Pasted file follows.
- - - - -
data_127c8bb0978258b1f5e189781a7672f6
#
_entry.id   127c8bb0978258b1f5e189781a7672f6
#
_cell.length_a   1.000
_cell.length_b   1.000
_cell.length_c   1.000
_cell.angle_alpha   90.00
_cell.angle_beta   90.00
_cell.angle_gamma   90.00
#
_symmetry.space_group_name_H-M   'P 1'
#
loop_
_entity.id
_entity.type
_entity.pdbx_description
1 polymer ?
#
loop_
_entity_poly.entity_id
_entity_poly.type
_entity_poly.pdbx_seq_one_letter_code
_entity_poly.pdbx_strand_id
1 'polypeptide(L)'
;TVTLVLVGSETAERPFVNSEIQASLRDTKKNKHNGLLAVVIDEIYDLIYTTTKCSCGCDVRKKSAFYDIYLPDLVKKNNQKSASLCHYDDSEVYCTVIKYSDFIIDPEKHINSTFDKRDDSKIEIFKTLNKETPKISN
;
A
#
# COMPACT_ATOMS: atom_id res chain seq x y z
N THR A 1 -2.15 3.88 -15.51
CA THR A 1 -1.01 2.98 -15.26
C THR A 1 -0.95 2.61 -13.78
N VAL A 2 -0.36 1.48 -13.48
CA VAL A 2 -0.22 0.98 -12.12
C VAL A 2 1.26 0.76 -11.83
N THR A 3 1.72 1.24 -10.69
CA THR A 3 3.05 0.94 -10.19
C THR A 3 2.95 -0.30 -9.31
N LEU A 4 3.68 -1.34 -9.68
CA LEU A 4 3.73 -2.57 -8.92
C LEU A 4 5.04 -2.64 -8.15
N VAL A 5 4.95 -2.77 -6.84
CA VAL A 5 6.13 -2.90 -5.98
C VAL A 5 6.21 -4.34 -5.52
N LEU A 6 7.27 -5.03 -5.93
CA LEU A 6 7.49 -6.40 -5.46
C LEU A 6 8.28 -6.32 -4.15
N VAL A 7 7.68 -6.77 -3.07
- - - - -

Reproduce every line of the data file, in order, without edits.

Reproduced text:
data_127c8bb0978258b1f5e189781a7672f6
#
_entry.id   127c8bb0978258b1f5e189781a7672f6
#
_cell.length_a   1.000
_cell.length_b   1.000
_cell.length_c   1.000
_cell.angle_alpha   90.00
_cell.angle_beta   90.00
_cell.angle_gamma   90.00
#
_symmetry.space_group_name_H-M   'P 1'
#
loop_
_entity.id
_entity.type
_entity.pdbx_description
1 polymer ?
#
loop_
_entity_poly.entity_id
_entity_poly.type
_entity_poly.pdbx_seq_one_letter_code
_entity_poly.pdbx_strand_id
1 'polypeptide(L)'
;TVTLVLVGSETAERPFVNSEIQASLRDTKKNKHNGLLAVVIDEIYDLIYTTTKCSCGCDVRKKSAFYDIYLPDLVKKNNQKSASLCHYDDSEVYCTVIKYSDFIIDPEKHINSTFDKRDDSKIEIFKTLNKETPKISN
;
A
#
# COMPACT_ATOMS: atom_id res chain seq x y z
N THR A 1 -2.15 3.88 -15.51
CA THR A 1 -1.01 2.98 -15.26
C THR A 1 -0.95 2.61 -13.78
N VAL A 2 -0.36 1.48 -13.48
CA VAL A 2 -0.22 0.98 -12.12
C VAL A 2 1.26 0.76 -11.83
N THR A 3 1.72 1.24 -10.69
CA THR A 3 3.05 0.94 -10.19
C THR A 3 2.95 -0.30 -9.31
N LEU A 4 3.68 -1.34 -9.68
CA LEU A 4 3.73 -2.57 -8.92
C LEU A 4 5.04 -2.64 -8.15
N VAL A 5 4.95 -2.77 -6.84
CA VAL A 5 6.13 -2.90 -5.98
C VAL A 5 6.21 -4.34 -5.52
N LEU A 6 7.27 -5.03 -5.93
CA LEU A 6 7.49 -6.40 -5.46
C LEU A 6 8.28 -6.32 -4.15
N VAL A 7 7.68 -6.77 -3.07